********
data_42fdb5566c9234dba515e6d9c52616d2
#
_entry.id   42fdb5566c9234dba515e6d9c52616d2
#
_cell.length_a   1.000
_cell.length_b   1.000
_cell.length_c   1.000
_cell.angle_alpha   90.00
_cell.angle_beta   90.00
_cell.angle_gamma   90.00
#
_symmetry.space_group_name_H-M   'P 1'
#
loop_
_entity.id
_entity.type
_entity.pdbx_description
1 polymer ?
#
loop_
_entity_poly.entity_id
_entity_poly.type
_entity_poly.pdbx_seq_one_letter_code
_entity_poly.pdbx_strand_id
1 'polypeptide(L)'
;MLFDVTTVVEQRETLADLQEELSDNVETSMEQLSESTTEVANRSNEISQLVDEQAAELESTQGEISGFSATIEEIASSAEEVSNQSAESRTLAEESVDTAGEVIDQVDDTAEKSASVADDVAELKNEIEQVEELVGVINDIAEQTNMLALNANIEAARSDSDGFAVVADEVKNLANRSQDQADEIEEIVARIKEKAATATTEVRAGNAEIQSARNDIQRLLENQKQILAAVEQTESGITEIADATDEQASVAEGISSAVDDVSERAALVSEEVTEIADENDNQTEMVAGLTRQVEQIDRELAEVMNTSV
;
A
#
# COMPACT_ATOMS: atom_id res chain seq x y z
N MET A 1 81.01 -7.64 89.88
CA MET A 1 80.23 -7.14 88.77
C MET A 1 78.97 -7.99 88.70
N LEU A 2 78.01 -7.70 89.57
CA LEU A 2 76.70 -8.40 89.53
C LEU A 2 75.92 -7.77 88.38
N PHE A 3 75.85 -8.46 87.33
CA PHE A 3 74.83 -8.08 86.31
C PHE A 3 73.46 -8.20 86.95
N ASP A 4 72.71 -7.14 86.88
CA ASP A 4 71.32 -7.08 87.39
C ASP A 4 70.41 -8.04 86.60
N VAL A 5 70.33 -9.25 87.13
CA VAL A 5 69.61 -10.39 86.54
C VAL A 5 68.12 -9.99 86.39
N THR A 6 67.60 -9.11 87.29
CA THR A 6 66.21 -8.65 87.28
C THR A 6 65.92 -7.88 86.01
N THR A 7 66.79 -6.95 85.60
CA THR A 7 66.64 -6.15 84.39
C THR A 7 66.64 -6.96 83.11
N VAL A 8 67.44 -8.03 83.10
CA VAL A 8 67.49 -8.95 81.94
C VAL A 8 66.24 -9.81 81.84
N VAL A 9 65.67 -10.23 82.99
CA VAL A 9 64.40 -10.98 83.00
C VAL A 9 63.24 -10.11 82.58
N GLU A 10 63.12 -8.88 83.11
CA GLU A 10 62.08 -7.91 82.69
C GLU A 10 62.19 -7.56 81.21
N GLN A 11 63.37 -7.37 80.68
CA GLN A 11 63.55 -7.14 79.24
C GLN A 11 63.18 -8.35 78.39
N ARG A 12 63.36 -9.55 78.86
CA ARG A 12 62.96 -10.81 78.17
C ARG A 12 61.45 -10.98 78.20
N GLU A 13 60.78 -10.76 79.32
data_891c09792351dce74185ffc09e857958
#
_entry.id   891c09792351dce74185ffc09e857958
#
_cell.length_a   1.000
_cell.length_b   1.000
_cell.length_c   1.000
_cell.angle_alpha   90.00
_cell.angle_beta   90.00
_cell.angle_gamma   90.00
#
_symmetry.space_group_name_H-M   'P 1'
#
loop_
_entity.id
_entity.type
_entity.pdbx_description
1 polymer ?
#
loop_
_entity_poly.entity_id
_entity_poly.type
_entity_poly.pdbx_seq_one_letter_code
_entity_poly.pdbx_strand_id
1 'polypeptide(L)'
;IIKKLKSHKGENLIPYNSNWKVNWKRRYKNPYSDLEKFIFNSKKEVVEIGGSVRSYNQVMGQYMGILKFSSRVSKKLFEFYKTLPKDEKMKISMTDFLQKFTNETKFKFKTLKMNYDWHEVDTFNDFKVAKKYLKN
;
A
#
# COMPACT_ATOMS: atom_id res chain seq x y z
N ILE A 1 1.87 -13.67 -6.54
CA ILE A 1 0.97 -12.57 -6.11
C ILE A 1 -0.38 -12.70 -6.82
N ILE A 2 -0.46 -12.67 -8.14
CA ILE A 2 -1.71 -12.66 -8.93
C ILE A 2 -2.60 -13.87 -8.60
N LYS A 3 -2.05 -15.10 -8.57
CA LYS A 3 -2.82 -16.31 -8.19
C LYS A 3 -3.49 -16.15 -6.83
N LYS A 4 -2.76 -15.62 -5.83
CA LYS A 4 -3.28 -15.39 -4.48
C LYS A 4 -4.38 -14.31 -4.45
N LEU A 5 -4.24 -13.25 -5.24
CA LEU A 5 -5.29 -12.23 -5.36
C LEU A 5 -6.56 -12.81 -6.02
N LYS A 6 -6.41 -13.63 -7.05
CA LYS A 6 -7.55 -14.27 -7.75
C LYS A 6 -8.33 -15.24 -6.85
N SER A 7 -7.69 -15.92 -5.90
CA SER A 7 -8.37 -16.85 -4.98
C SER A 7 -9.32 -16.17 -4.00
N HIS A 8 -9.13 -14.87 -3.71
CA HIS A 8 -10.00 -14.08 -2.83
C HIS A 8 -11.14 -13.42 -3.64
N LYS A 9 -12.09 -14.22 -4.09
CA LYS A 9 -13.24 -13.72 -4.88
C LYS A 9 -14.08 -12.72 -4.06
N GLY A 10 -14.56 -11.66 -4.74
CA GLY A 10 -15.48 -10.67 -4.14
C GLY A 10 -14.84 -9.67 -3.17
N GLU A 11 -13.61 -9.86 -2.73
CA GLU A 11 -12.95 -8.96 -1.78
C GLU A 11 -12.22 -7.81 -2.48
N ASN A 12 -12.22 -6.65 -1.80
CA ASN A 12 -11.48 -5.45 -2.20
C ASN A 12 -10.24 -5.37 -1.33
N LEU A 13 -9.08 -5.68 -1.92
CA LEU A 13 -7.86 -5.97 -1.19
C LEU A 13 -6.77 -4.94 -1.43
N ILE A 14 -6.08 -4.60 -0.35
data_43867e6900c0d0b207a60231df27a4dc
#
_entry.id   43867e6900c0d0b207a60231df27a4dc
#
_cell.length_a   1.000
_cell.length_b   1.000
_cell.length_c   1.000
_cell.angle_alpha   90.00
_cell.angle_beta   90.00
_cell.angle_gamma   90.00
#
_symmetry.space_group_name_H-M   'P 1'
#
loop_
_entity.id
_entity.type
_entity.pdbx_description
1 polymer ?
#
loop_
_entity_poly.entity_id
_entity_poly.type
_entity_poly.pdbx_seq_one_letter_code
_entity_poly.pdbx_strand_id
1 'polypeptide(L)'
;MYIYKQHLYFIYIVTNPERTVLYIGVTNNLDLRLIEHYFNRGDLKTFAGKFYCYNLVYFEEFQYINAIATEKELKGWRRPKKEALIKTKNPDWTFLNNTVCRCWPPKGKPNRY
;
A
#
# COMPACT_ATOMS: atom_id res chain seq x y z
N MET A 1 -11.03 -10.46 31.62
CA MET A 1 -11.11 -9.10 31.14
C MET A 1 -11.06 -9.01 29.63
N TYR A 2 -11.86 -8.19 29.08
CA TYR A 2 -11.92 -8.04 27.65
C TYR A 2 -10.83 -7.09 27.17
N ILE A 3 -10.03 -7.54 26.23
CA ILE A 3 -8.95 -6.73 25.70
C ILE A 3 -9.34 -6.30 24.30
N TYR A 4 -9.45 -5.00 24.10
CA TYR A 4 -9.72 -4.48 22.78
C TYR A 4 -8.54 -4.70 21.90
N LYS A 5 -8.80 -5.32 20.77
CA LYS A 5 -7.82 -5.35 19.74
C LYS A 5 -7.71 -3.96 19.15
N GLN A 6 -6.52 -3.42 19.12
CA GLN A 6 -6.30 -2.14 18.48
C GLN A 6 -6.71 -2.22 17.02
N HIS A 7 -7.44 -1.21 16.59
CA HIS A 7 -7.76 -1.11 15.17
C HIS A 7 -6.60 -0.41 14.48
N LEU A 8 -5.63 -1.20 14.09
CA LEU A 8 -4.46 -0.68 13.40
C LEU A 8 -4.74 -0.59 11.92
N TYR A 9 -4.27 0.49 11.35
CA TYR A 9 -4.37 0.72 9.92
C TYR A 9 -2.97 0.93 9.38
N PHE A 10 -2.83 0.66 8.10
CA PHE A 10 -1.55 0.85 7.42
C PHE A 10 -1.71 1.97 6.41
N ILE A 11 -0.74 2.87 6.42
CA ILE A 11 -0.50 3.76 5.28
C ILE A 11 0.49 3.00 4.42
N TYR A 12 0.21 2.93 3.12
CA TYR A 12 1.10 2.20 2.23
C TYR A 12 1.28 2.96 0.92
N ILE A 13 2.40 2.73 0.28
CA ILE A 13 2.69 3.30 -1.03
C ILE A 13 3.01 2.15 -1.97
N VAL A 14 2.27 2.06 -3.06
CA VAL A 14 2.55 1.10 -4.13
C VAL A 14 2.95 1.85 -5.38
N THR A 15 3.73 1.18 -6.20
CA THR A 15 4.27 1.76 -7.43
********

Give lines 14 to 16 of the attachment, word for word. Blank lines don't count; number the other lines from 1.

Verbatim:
loop_
_entity.id
_entity.type